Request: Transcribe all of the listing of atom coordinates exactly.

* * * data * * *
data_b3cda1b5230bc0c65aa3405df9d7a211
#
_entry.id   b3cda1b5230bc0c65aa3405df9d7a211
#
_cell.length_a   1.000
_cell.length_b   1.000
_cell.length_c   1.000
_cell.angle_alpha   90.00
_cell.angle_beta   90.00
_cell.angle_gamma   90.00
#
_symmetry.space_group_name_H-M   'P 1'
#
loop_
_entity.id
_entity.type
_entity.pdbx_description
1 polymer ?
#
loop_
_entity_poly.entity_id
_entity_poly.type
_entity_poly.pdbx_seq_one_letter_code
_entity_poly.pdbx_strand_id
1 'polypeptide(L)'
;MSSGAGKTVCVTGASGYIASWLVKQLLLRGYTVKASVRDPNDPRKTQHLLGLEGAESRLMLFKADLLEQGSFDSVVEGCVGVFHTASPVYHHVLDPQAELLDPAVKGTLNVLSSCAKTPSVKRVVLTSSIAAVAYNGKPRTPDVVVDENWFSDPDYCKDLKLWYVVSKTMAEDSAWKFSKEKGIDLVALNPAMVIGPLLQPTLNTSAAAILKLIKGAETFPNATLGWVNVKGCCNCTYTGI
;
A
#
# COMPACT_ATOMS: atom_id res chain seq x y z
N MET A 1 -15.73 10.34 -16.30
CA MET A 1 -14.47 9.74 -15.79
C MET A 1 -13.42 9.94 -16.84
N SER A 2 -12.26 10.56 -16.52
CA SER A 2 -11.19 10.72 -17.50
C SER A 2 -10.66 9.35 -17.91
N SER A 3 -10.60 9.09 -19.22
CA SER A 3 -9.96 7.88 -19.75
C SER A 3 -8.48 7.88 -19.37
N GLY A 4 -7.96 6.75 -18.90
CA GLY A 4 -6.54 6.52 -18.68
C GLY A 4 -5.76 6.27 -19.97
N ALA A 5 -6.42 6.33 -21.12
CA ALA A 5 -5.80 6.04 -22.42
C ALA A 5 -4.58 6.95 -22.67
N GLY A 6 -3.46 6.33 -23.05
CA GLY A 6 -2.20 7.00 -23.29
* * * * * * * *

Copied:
data_b3cda1b5230bc0c65aa3405df9d7a211
#
_entry.id   b3cda1b5230bc0c65aa3405df9d7a211
#
_cell.length_a   1.000
_cell.length_b   1.000
_cell.length_c   1.000
_cell.angle_alpha   90.00
_cell.angle_beta   90.00
_cell.angle_gamma   90.00
#
_symmetry.space_group_name_H-M   'P 1'
#
loop_
_entity.id
_entity.type
_entity.pdbx_description
1 polymer ?
#
loop_
_entity_poly.entity_id
_entity_poly.type
_entity_poly.pdbx_seq_one_letter_code
_entity_poly.pdbx_strand_id
1 'polypeptide(L)'
;MSSGAGKTVCVTGASGYIASWLVKQLLLRGYTVKASVRDPNDPRKTQHLLGLEGAESRLMLFKADLLEQGSFDSVVEGCVGVFHTASPVYHHVLDPQAELLDPAVKGTLNVLSSCAKTPSVKRVVLTSSIAAVAYNGKPRTPDVVVDENWFSDPDYCKDLKLWYVVSKTMAEDSAWKFSKEKGIDLVALNPAMVIGPLLQPTLNTSAAAILKLIKGAETFPNATLGWVNVKGCCNCTYTGI
;
A
#
# COMPACT_ATOMS: atom_id res chain seq x y z
N MET A 1 -15.73 10.34 -16.30
CA MET A 1 -14.47 9.74 -15.79
C MET A 1 -13.42 9.94 -16.84
N SER A 2 -12.26 10.56 -16.52
CA SER A 2 -11.19 10.72 -17.50
C SER A 2 -10.66 9.35 -17.91
N SER A 3 -10.60 9.09 -19.22
CA SER A 3 -9.96 7.88 -19.75
C SER A 3 -8.48 7.88 -19.37
N GLY A 4 -7.96 6.75 -18.90
CA GLY A 4 -6.54 6.52 -18.68
C GLY A 4 -5.76 6.27 -19.97
N ALA A 5 -6.42 6.33 -21.12
CA ALA A 5 -5.80 6.04 -22.42
C ALA A 5 -4.58 6.95 -22.67
N GLY A 6 -3.46 6.33 -23.05
CA GLY A 6 -2.20 7.00 -23.29